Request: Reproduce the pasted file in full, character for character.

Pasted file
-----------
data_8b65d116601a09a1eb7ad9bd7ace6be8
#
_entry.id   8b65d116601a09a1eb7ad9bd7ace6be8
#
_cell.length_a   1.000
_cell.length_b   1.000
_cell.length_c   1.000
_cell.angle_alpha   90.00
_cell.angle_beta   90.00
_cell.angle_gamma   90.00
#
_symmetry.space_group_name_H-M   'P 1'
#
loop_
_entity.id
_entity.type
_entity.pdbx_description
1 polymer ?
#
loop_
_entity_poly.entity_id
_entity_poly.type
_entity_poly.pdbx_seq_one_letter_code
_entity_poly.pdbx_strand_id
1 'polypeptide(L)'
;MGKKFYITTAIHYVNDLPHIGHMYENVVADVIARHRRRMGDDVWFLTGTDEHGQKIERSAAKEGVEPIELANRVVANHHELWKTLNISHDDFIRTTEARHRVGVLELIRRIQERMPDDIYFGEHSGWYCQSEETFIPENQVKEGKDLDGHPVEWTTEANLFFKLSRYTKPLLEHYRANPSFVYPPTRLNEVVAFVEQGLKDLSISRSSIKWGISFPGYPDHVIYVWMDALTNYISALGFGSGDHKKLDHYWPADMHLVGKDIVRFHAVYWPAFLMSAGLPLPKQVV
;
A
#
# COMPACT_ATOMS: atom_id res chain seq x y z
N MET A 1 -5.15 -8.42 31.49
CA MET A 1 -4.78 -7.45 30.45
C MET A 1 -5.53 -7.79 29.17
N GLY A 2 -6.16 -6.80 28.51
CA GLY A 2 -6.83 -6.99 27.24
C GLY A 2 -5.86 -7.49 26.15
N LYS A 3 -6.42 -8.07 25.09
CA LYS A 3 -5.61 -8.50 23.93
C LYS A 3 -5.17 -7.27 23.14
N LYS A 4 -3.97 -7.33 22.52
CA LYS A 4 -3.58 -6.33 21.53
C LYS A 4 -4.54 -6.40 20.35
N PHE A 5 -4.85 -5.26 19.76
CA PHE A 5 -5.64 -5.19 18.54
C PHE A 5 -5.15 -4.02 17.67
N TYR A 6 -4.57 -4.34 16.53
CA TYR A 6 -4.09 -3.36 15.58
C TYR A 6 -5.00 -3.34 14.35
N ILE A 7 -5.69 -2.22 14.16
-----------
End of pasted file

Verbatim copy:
data_8b65d116601a09a1eb7ad9bd7ace6be8
#
_entry.id   8b65d116601a09a1eb7ad9bd7ace6be8
#
_cell.length_a   1.000
_cell.length_b   1.000
_cell.length_c   1.000
_cell.angle_alpha   90.00
_cell.angle_beta   90.00
_cell.angle_gamma   90.00
#
_symmetry.space_group_name_H-M   'P 1'
#
loop_
_entity.id
_entity.type
_entity.pdbx_description
1 polymer ?
#
loop_
_entity_poly.entity_id
_entity_poly.type
_entity_poly.pdbx_seq_one_letter_code
_entity_poly.pdbx_strand_id
1 'polypeptide(L)'
;MGKKFYITTAIHYVNDLPHIGHMYENVVADVIARHRRRMGDDVWFLTGTDEHGQKIERSAAKEGVEPIELANRVVANHHELWKTLNISHDDFIRTTEARHRVGVLELIRRIQERMPDDIYFGEHSGWYCQSEETFIPENQVKEGKDLDGHPVEWTTEANLFFKLSRYTKPLLEHYRANPSFVYPPTRLNEVVAFVEQGLKDLSISRSSIKWGISFPGYPDHVIYVWMDALTNYISALGFGSGDHKKLDHYWPADMHLVGKDIVRFHAVYWPAFLMSAGLPLPKQVV
;
A
#
# COMPACT_ATOMS: atom_id res chain seq x y z
N MET A 1 -5.15 -8.42 31.49
CA MET A 1 -4.78 -7.45 30.45
C MET A 1 -5.53 -7.79 29.17
N GLY A 2 -6.16 -6.80 28.51
CA GLY A 2 -6.83 -6.99 27.24
C GLY A 2 -5.86 -7.49 26.15
N LYS A 3 -6.42 -8.07 25.09
CA LYS A 3 -5.61 -8.50 23.93
C LYS A 3 -5.17 -7.27 23.14
N LYS A 4 -3.97 -7.33 22.52
CA LYS A 4 -3.58 -6.33 21.53
C LYS A 4 -4.54 -6.40 20.35
N PHE A 5 -4.85 -5.26 19.76
CA PHE A 5 -5.64 -5.19 18.54
C PHE A 5 -5.15 -4.02 17.67
N TYR A 6 -4.57 -4.34 16.53
CA TYR A 6 -4.09 -3.36 15.58
C TYR A 6 -5.00 -3.34 14.35
N ILE A 7 -5.69 -2.22 14.16